Synopsis: Teenage Juan crashes his family's car into a telegraph pole on the outskirts of town, and then scours the streets searching for someone to help him fix it. His quest will bring him to Don Heber, an old paranoid mechanic whose only companion is Sica, his almost human boxer dog; to Lucía, a young mother who is convinced that her real place in life is as a lead singer in a punk band, and to "The One who Knows", a teenage mechanic obsessed with martial arts and Kung Fu philosophy. The absurd and bewildering worlds of these characters drag Juan into a one day journey in which he will come to accept what he was escaping from in the first place--an event both as natural and inexplicable as a loved one's death. [Synopsis courtesy of Film Movement]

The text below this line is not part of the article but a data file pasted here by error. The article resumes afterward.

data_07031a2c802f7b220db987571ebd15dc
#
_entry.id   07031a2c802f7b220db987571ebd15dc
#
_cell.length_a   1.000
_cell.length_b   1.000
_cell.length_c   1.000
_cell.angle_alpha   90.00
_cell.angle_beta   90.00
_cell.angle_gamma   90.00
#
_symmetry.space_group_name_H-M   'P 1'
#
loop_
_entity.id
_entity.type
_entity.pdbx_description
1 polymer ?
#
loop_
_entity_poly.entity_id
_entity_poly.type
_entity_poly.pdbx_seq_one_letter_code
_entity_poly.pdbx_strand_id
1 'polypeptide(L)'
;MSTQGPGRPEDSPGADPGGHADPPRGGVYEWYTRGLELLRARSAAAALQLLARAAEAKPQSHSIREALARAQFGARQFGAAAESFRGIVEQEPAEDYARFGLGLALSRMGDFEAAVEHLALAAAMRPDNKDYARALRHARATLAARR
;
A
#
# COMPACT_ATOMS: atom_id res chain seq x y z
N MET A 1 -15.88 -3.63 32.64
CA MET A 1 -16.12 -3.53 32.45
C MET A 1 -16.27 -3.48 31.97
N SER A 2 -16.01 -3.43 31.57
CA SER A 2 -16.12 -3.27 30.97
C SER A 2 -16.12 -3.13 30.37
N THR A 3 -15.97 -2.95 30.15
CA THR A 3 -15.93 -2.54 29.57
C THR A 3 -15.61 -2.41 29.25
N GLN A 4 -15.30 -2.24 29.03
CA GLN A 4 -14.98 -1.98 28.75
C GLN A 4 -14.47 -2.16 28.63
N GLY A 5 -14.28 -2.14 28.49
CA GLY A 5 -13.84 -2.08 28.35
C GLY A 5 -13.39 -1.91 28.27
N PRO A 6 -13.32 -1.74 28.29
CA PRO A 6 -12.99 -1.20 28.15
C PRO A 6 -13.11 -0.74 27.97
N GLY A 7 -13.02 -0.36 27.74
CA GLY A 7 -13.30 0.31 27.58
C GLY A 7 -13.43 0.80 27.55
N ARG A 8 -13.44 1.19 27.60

Round-up: In the Village Voice, Aaron Hillis praises director Fernando Eimbcke's work, "Eimbcke's droll rhythms are reminiscent of early Jim Jarmusch and Aki Kaurismäki—h... ere stylistically appropriate for a film about social and emotional inertia." In Time Out New York, Kevin B. Lee is entranced by the film, saying "It’s a mysterious, alluring world that Eimbcke reveals to him and us, where both strangers and surroundings offer solace when family fails." Fernando F. Croce's Slant review is middling: "Eimbcke has an undeniable gift for deftly doleful wavelengths, where slight events accumulate meaning on the road into adulthood. By continuing to hit the same minor key of adolescent wistfulness, however, he suggests that he may have some artistic maturation of his own to still go through." The Boston Globe's Laura Bennett finds that the film's theme is a self-fulfilling prophecy: ""Lake Tahoe," then, is about coming to terms with the ordinariness of life. It is a tender and honest look at the futility of trying to run away from reality. But it ultimately sags under the weight of its bloated silences and stagnant story line. Even in the face of tragedy, Eimbcke seems to be saying, life - like the film - goes tediously on."